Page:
I don’t know why more people writing about the Barbie and Oppenheimer double feature don’t mention Aristotle.
That probably sounds pretentious. However, since the New York Times just featured an op ed criticizing the new football kickoff rules by invoking the Greek sensation of ataraxia (sublime contentedness), I probably have license to Go Greek in my little blog post. (Plus I ranted about it the other day, and my people said “go for it!”) I saw Oppenheimer last week, and all I could think about was Aristotle: Pity and Terror, the essence of tragedy. Barbie is about the world turned upside-down in a different way, where the absurd takes center stage, and the Lord of Misrule becomes in charge: comedy at its core.
So let’s go back to high school, basic Aristotle, basic Shakespeare, too, and talk about these movies in terms of how they fit the definitions. Plus, this is a double-movie review. A twofer!
Quantum Storytelling from Christopher Nolen
J. Robert Oppenheimer, the subject of this tale of pity and terror, was the physicist whose pioneering research at Berkeley led him to be chosen to spearhead the Manhattan Project that developed of the atomic bomb. After World War II, he parted ways with some of his colleagues on whether to use atomic power and diplomacy or whether to develop the hydrogen bomb. He ended up losing his security clearance during the anti-communist fervor of the 1950s, in part, because of political maneuvering by the head of the Atomic Energy Commission, Lewis Strauss. Strauss was later turned down for a cabinet post. That’s the history; that’s the story.
I’ve been futzing about for a few days, trying to decide whether to write a post that centers on Aristotle, “Barbie” and “Oppenheimer.” My big hang-up is frankly … audience. How much are y’all going to balk if you read the word Aristotle in the first sentence? And yet I can’t write my film review without mentioning him. So I’ve been stuck between the urge to get these ideas out and the knowledge that we’re living in a time of anti-intellectualism.
It’s like a seesaw effect. We don’t even know what we think about smarts. There are constant little tests nestled in among Corgi pictures on the interwebs that tell you to “solve this puzzle and your IQ is 180.” Which anybody with some kind of education knows is patently false because that’s not how IQ works and nobody has IQs over 170 except that little kid they found in Nepal once. (OK, I checked the Internet; there are a few people now with IQs over 170. But not because they can do some little puzzle.)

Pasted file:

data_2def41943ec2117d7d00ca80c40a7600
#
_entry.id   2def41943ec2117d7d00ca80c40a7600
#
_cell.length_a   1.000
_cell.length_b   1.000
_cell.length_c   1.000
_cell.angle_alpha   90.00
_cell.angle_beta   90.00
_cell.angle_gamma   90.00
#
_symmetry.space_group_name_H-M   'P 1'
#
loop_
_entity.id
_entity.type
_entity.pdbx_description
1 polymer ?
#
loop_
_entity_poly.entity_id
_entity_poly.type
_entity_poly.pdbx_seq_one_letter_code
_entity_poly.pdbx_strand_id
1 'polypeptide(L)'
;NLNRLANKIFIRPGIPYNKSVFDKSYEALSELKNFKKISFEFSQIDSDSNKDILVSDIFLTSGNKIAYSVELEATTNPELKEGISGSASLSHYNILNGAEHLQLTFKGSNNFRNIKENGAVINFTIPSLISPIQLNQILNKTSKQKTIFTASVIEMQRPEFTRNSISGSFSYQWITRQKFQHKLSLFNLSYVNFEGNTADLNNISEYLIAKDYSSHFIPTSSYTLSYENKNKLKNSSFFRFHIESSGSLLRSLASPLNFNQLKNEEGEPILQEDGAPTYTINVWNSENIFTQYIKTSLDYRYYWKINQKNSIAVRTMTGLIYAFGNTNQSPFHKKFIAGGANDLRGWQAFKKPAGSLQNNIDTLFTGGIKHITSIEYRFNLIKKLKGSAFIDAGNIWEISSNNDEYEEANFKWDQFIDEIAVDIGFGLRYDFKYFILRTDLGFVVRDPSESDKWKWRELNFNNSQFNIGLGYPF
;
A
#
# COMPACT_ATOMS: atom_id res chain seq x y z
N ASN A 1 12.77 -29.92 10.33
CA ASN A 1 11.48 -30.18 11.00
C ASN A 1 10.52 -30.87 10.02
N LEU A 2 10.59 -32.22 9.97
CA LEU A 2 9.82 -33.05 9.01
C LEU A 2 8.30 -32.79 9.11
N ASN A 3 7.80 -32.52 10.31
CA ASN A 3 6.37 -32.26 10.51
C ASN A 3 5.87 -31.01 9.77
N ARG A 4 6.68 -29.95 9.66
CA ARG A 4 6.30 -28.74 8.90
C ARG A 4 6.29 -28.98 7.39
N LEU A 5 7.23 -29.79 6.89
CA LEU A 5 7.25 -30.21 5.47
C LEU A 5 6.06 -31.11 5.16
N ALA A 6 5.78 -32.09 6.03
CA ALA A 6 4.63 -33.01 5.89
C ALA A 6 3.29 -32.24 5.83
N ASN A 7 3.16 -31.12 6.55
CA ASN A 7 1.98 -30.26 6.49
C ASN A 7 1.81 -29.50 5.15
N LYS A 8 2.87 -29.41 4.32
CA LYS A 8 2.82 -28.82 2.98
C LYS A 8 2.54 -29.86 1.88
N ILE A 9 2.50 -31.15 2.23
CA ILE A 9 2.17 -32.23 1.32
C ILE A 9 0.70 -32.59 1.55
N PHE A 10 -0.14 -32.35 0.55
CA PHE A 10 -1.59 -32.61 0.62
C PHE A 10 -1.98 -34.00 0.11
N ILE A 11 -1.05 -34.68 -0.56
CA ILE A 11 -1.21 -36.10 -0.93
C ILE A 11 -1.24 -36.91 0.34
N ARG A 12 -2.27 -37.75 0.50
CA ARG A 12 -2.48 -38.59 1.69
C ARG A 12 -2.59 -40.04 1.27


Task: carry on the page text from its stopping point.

Meanwhile, we don’t even care if people learn how to write anymore because we have ChatGPT and other tools coming that will just write stuff for us. As if Chat knows. I think of ChatGPT as like a rather stupid, random World Book Encyclopedia. If you happen to go to the right page and copy the right bits word for word (or verbatim–we used to use that word in a business context until we were told people didn’t know what it meant, so we had to replace it with “word for word” because people can’t learn what words mean anymore)… If you go to the right page and plagiarize it, you might just get away with it. But what if you have to combine things? And if you’re not learning because all you ever do is copy things other people wrote, then you just wander through school and come out as dumb as you started.
They have not yet identified who struck the match. In the horrific fire that has burned the town of Lahaina, killed at least eighty, and destroyed buildings more than a century old, the cause of the blaze has not yet been identified. The New York Times has posted a picture of the destruction and provided lengthy coverage which includes the category: What We Know.
In the Paradise fire, the deadliest fire in California history, it was PG&E’s errant powerlines that sparked the 2018 conflagration that wiped out a town which had no warning. A man in Arizona was charged for starting a wildfire by burning toilet paper. A woman had left a campfire unattended. We like to find accountability, the “single neck to choke” as the business people say. It’s better if a single person or company can be found at fault. But, for Maui, we have to go upwind to understand cause and effect. We have to go back to find causes in stages, to the resorts, the developers, the bombing, the ditches, the plantations, and the money. We have to follow the money, if we want to follow the fire.
Intended Consequences: Climate, Drought, Tourism
The cause of the fire, according to the latest news being disseminated was Climate Change. A hurricane nearby was sending unusually high winds, and Maui had been suffering under an extended drought. “Brush fires” were the cause, though inspectors may still go back through the debris to find an origin zone. It is easy to chalk everything now up to Climate Change, that anonymous boogieman that is lurking under the bed. Where could he possibly have come from? Absent from the phrase is the modifier “Human-Caused,” since this is not the work of any boogieman.
What We Know is where Lahaina was just weeks ago. In a knock-down, drag-out water dispute between tourists, resorts, people who live there, indigenous, and corporate interests, and a government that doesn’t want to deal with the controversy or its own sordid past. Negotiations had deteriorated, which happens when there isn’t enough to go around any more.